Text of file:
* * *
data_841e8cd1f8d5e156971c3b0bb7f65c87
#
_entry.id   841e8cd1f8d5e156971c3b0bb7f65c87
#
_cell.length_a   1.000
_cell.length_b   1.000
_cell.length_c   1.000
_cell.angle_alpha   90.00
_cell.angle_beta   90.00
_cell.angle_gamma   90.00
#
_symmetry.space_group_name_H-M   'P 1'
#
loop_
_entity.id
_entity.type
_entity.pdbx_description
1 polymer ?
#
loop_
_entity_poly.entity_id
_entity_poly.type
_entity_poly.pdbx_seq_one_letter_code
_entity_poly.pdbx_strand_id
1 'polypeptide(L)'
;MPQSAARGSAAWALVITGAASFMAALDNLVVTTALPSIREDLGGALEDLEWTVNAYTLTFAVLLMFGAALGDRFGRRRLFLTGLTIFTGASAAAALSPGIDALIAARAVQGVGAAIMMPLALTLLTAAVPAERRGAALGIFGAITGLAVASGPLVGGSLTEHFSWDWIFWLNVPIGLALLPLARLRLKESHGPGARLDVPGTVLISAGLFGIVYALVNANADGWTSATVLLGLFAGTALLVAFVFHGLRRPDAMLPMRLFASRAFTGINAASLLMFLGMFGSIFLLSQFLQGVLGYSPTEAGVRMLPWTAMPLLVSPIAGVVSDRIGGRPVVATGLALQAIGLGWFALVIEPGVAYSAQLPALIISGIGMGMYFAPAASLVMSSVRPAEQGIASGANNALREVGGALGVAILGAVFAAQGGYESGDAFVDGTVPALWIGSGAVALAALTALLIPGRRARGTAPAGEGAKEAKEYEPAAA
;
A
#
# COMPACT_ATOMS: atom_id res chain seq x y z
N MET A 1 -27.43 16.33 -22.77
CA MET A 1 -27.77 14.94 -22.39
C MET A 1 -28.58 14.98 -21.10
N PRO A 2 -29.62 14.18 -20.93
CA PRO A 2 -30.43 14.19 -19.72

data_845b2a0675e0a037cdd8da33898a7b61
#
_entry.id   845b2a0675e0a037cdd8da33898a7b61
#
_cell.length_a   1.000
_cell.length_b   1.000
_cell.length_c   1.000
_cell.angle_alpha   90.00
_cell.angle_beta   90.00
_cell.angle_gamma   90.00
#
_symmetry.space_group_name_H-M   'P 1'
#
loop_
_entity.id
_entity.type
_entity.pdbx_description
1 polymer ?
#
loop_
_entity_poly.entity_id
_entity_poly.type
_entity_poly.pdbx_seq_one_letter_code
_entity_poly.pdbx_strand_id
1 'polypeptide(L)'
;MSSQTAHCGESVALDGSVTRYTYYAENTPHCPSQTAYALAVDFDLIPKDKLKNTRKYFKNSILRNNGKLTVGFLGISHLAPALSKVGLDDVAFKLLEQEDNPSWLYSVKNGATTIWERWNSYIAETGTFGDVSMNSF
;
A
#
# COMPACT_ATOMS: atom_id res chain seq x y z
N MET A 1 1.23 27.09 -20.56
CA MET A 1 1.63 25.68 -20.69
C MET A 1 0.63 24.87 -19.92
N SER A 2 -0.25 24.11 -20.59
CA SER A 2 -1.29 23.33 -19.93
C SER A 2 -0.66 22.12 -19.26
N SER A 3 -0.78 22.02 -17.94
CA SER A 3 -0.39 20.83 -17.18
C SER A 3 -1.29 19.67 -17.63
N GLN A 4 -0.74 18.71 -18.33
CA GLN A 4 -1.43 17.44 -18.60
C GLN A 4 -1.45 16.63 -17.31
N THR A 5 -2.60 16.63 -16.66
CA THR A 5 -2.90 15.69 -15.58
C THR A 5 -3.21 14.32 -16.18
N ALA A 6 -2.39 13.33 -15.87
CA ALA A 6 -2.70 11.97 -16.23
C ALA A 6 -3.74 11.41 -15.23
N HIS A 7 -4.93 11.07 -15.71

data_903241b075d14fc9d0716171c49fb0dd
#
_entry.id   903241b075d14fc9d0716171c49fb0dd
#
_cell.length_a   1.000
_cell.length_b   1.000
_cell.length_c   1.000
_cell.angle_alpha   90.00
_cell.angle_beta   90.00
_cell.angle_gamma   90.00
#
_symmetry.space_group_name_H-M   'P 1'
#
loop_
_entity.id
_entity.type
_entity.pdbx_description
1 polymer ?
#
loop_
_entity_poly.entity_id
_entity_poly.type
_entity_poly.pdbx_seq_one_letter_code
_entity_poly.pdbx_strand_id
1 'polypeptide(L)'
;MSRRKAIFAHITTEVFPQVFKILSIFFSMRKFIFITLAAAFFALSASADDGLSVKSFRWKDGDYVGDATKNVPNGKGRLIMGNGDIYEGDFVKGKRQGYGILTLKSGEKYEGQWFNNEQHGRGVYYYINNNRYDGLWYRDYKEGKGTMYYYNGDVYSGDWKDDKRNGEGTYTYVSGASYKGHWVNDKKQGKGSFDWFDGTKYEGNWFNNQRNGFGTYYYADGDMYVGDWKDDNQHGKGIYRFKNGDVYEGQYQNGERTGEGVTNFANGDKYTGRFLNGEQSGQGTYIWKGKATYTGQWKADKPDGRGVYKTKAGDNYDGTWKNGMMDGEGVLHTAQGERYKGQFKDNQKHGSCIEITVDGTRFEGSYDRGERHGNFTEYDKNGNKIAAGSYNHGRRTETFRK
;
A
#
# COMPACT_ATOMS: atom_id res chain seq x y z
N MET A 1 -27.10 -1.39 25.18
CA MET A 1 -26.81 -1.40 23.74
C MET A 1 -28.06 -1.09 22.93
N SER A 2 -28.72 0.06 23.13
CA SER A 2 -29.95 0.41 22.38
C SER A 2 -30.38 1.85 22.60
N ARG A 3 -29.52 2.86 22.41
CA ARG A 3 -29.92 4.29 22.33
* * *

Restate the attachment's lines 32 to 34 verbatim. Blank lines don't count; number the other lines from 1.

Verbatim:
CA MET A 1 -27.77 14.94 -22.39
C MET A 1 -28.58 14.98 -21.10
N PRO A 2 -29.62 14.18 -20.93